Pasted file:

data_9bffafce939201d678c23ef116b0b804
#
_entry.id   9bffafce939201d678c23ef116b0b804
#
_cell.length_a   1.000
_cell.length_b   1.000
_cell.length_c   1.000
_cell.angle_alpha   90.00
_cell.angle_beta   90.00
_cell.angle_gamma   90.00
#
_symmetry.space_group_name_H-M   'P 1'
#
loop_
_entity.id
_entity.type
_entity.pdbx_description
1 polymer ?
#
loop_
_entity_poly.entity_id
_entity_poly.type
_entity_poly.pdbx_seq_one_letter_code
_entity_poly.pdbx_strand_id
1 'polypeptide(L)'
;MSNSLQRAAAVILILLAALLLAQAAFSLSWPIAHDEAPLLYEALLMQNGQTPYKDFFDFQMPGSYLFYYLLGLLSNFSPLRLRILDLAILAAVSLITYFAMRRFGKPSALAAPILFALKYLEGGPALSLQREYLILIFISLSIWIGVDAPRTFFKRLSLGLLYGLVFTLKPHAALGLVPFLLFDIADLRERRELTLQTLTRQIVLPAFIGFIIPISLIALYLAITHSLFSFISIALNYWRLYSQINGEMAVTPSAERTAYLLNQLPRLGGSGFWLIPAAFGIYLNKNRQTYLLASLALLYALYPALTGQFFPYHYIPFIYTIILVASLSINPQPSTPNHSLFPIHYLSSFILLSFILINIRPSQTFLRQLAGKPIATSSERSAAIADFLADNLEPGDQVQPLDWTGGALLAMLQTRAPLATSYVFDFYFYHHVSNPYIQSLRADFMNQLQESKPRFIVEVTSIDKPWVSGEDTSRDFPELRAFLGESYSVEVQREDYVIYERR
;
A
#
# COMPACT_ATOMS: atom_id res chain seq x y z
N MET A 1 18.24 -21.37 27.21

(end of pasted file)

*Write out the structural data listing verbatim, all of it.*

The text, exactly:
data_9bffafce939201d678c23ef116b0b804
#
_entry.id   9bffafce939201d678c23ef116b0b804
#
_cell.length_a   1.000
_cell.length_b   1.000
_cell.length_c   1.000
_cell.angle_alpha   90.00
_cell.angle_beta   90.00
_cell.angle_gamma   90.00
#
_symmetry.space_group_name_H-M   'P 1'
#
loop_
_entity.id
_entity.type
_entity.pdbx_description
1 polymer ?
#
loop_
_entity_poly.entity_id
_entity_poly.type
_entity_poly.pdbx_seq_one_letter_code
_entity_poly.pdbx_strand_id
1 'polypeptide(L)'
;MSNSLQRAAAVILILLAALLLAQAAFSLSWPIAHDEAPLLYEALLMQNGQTPYKDFFDFQMPGSYLFYYLLGLLSNFSPLRLRILDLAILAAVSLITYFAMRRFGKPSALAAPILFALKYLEGGPALSLQREYLILIFISLSIWIGVDAPRTFFKRLSLGLLYGLVFTLKPHAALGLVPFLLFDIADLRERRELTLQTLTRQIVLPAFIGFIIPISLIALYLAITHSLFSFISIALNYWRLYSQINGEMAVTPSAERTAYLLNQLPRLGGSGFWLIPAAFGIYLNKNRQTYLLASLALLYALYPALTGQFFPYHYIPFIYTIILVASLSINPQPSTPNHSLFPIHYLSSFILLSFILINIRPSQTFLRQLAGKPIATSSERSAAIADFLADNLEPGDQVQPLDWTGGALLAMLQTRAPLATSYVFDFYFYHHVSNPYIQSLRADFMNQLQESKPRFIVEVTSIDKPWVSGEDTSRDFPELRAFLGESYSVEVQREDYVIYERR
;
A
#
# COMPACT_ATOMS: atom_id res chain seq x y z
N MET A 1 18.24 -21.37 27.21